The travel was pretty easy going. We had great weather, no delays, and our team arrived safely with all of our gear. We linked up with some local vets who would help us with lodging in Anchorage and with our logistics, food shopping, final gear needs, and transportation to Talkeetna. Things were going smoothly. We were all very happy with that. We arrived in Talkeetna in the late afternoon on May 21st. We met with our pilots at K2 Aviation, set up our fly out on the following day, and settled into our lodging for the next 2 nights in Talkeetna.
We can’t say enough about K2 Aviation. They sponsored our flights on and off the glacier. That’s how highly they think of our vets.
The following day we met with the National Park Service Denali Rangers for our final briefing. The National Park Service does a very impressive job keeping Denali clean and safe. We often climbed with the rangers on the mountain and spent some down time with their climbing teams as well. We spent time with the rangers at the Visitor Center talking with tourists and climbers alike. The visitor center hung our banner in their lobby for the rest of the climbing season.
We spent the rest of the day packing all of our gear that would come with us for the next 3 weeks plus. We staged it to be weighed and dispersed over 2 plane loads in the K2 Aviation hanger. We had a team dinner and readied ourselves for the expedition. Years of planning and preparing behind us. It was time to climb the summit of “The Land Defended”, the top of North America.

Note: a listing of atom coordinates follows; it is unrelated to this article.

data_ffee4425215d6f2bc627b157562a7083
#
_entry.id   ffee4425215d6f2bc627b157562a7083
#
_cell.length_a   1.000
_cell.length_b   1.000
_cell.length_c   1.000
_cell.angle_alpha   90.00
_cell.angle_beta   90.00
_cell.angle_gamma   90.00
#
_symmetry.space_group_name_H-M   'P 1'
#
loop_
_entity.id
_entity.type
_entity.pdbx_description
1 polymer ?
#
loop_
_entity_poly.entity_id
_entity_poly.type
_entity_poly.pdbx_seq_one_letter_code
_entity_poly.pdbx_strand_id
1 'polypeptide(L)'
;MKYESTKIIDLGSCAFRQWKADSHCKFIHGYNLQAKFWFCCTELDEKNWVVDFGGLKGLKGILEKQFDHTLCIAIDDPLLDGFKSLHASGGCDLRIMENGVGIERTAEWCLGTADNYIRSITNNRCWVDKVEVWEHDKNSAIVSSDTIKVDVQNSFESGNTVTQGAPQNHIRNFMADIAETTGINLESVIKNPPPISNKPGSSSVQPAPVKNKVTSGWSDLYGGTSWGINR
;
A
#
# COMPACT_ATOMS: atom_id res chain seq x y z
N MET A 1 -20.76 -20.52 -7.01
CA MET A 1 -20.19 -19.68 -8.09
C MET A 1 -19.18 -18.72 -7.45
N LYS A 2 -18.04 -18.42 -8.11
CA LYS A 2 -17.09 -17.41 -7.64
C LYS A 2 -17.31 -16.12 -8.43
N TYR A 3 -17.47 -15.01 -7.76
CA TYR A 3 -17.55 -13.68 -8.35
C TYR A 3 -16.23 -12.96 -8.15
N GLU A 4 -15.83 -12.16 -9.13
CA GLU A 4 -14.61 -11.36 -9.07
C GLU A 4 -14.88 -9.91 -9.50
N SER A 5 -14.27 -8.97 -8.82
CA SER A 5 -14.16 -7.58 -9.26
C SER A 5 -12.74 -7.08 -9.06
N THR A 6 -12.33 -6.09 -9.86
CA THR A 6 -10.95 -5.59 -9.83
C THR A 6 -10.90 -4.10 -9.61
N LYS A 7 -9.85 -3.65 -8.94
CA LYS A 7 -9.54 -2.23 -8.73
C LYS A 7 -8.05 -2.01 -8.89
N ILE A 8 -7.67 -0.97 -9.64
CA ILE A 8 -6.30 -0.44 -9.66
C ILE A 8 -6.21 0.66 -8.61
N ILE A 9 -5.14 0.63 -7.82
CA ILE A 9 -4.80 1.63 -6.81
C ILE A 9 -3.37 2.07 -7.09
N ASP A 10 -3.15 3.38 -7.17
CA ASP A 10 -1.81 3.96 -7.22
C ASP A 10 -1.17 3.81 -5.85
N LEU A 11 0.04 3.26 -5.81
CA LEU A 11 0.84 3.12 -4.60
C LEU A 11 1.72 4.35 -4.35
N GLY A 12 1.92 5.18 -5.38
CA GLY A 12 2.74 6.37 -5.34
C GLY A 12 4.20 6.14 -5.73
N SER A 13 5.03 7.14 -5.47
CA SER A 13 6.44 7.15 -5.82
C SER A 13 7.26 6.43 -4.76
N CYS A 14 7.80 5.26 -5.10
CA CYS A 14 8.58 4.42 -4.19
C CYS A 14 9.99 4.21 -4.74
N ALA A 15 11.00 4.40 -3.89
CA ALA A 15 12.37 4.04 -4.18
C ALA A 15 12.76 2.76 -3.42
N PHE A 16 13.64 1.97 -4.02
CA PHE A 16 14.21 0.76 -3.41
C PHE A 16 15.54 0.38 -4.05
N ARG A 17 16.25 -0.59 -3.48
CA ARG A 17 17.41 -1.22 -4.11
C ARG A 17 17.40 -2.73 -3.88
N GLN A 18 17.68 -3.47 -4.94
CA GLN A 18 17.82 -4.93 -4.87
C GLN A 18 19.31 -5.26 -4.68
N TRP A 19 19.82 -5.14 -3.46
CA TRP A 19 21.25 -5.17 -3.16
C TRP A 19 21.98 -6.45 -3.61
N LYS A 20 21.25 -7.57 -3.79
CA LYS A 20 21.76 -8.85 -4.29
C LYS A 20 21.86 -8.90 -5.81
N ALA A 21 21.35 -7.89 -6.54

We landed on the Kahiltna Glacier and the white world that would be our home for the next 3 weeks. Our team got right to work packing their sleds for travel to camp 1, 7800 ft. camp. Training was already paying off as everyone knew what to do and the team was ready to travel in no time. I lead out team number 1 and Dan Wiwczar lead out team 2. We set out across the glacier on the lower mountain.
We arrived at camp 1 at 7800 ft. and set up camp. Finishing off our 1st day and our only single carry of our ascent. Weather would slow our progress here as we would need to wait out the heavy, wet snow.
When the weather cleared we did a carry up to camp 2 at 11,000 ft. We then moved camp up to camp 2 in pretty solid weather. Team spirits were high. Everyone was still just so blown away on the size and scale of everything out on the glacier. Everything in the lower 48 is tiny in comparison.